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Trump’s Covert Strategy: Encourage Third-Party Candidates

Trump's refusal to expand his electoral coalition reveals the dark path his campaign is mapping to a second Trump Administration. Al From connects the dots between the hoard of third-party candidates to a potential Trump presidency.
Published:March 26, 2024
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By Al From

As we head into the 2024 general election, Donald Trump should be focused on expanding his electoral coalition. After all, in both 2016 and 2020, a majority of Americans voted against him.

But Trump’s overt strategy is the exact opposite: to double down on securing his already rock-solid base at the expense of appealing to new voters.

His outrageous statements and behavior seem designed to drive away crucial independent and swing voters. He’s told Republican primary voters who supported former South Carolina Governor Nikki Haley that they’re not wanted in his MAGA coalition. 

That’s not a strategy that will get him to 50.1 percent from his base of just under 47 percent.

So, what gives? The Trump campaign is not stupid. It’s run by political professionals. Why would they pursue a strategy that almost guarantees that Trump will not win a majority of the popular vote?

It has become obvious that the Trump campaign has a covert strategy. It encourages and even financially supports third-party spoiler candidates who will take enough votes from President Joe Biden by splitting the anti-Trump vote to allow Trump to win the White House without ever having to expand his base.

The dots are there to connect.

Trump propagandist Steve Bannon has spent the last two years praising third-party candidate and likely spoiler Robert F. Kennedy, Jr., going so far last year as to suggest that Kennedy would make a good running mate for Trump. 

It’s probably more than coincidental that the biggest financial contributor to Kennedy’s SuperPAC is banking heir Timothy Mellon, who also happens to be the biggest contributor to Donald Trump’s SuperPAC.

We don’t know how much Trump’s dark money is behind No Labels’ potential candidacy because No Labels hides its donors. We also don’t know how many Trump supporters are encouraging No Labels to scrape up a spoiler candidate because No Labels also keeps its nominating process secret.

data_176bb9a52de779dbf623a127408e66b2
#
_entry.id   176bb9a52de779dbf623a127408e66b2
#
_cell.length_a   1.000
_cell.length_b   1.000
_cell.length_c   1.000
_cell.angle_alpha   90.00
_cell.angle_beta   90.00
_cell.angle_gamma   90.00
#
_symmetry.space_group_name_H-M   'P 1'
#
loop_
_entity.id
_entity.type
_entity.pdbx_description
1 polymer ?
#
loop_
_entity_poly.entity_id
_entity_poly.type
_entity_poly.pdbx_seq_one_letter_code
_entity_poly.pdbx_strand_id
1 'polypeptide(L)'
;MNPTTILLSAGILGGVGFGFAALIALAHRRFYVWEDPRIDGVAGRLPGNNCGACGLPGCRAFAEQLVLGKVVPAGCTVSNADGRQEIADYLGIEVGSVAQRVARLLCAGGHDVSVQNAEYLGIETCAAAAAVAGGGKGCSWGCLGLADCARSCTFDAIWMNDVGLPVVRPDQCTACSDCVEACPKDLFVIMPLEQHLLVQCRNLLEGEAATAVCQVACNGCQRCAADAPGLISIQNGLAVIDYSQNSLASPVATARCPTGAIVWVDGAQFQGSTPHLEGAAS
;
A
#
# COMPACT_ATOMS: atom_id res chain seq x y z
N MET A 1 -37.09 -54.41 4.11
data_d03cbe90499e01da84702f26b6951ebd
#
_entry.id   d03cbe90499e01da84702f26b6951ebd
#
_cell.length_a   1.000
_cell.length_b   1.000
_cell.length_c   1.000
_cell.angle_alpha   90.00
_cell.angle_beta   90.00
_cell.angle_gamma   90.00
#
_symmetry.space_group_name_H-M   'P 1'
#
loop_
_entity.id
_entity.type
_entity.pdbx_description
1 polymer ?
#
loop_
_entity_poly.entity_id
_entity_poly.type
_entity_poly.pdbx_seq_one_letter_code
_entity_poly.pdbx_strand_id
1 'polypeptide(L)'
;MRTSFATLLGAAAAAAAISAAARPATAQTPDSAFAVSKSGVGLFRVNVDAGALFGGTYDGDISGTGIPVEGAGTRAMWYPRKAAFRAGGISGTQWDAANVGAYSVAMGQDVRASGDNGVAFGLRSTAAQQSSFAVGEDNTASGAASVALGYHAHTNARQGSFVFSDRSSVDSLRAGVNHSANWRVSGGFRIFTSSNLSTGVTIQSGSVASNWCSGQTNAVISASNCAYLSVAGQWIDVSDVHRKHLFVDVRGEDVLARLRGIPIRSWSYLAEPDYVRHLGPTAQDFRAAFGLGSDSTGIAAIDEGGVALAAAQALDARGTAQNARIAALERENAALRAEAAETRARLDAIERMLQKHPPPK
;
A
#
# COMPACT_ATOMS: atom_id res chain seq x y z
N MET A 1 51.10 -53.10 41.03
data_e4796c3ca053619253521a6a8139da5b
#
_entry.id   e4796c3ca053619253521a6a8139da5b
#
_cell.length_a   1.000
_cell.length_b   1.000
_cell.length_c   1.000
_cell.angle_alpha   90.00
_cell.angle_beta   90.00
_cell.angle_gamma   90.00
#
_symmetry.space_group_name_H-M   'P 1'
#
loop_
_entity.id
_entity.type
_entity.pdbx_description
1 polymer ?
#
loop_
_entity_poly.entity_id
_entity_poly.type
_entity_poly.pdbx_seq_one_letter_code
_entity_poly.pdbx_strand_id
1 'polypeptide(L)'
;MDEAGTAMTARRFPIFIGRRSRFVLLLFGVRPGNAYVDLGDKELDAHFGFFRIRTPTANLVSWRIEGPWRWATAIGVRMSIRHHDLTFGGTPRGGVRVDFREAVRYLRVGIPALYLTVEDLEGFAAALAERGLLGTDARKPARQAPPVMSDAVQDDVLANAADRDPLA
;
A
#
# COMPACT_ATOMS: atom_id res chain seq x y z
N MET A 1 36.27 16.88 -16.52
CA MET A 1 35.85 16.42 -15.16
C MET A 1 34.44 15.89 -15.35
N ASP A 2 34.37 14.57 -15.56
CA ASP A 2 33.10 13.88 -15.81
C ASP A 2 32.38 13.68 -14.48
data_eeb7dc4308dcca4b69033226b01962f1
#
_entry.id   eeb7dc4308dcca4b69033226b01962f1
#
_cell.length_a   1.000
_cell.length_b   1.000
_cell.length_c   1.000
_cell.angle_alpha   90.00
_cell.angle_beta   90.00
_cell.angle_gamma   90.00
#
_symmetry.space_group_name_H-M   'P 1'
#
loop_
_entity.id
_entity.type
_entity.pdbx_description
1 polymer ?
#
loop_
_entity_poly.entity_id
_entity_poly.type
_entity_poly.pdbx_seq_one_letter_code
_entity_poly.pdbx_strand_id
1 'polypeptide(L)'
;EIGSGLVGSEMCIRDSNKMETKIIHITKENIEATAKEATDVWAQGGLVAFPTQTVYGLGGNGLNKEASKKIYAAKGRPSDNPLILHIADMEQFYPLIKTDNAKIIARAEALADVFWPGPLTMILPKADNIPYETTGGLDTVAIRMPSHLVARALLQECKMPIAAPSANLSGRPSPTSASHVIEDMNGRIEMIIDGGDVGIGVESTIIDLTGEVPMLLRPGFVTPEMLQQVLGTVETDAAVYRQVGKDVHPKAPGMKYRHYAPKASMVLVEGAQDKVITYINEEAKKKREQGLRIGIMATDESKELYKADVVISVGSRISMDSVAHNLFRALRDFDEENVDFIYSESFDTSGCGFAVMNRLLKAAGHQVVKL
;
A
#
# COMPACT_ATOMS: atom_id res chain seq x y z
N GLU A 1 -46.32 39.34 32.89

Here’s what we do know and why it’s so much in the interest of the Trump campaign to have third-party candidates in the race.

· In 2024, like in 2016 and 2020, the presidency will not be decided by the winner of the national popular vote but by which candidate wins a handful of swing states that give him a majority in the electoral college.
 
· When Trump is on the ballot, the election is all about him. Voters vote either for him or against him. Trump gets his votes, but he will fall short of a majority. 
 
· If the anti-Trump voters stay unified behind the one major candidate, Trump loses. If the anti-Trump vote splits among two or more candidates, Trump wins. It’s as simple as that.

We know that because that’s what’s happened in the last two elections. Both were decided in five swing states — Arizona, Georgia, Michigan, Pennsylvania and Wisconsin. In 2016, Trump won all five. In 2020, all five flipped to Biden.

In both elections, Trump won the exact same 48.8 percent of the vote in the five swing states. In 2016, that was enough for him to win. In 2020, it was not.
 
The difference was the third-party vote. In 2016, the third-party vote was 4.5 percent — most of it came from Hillary Clinton, driving her vote in those states down to 46.7 percent, so Trump’s 48.8 percent was enough to win.
 
In 2020, the third-party vote was just 1.4 percent. Biden benefitted from that decline, winning 49.8 percent of the vote in the swing states, enough to best Trump’s 48.8 percent.
 
Trump’s clearest path to victory is to split the anti-Trump vote. A vote for a third-party candidate is essentially a vote for Trump. That’s why we can expect that the covert strategy of his campaign will be to encourage and finance third-party candidates.
 
Al From is the founder of the Democratic Leadership Council and author of The New Democrats and the Return to Power. He joins his Republican commentator and friend, Craig Fuller, on From and Fuller video podcast every week on the Spy Newspapers.  

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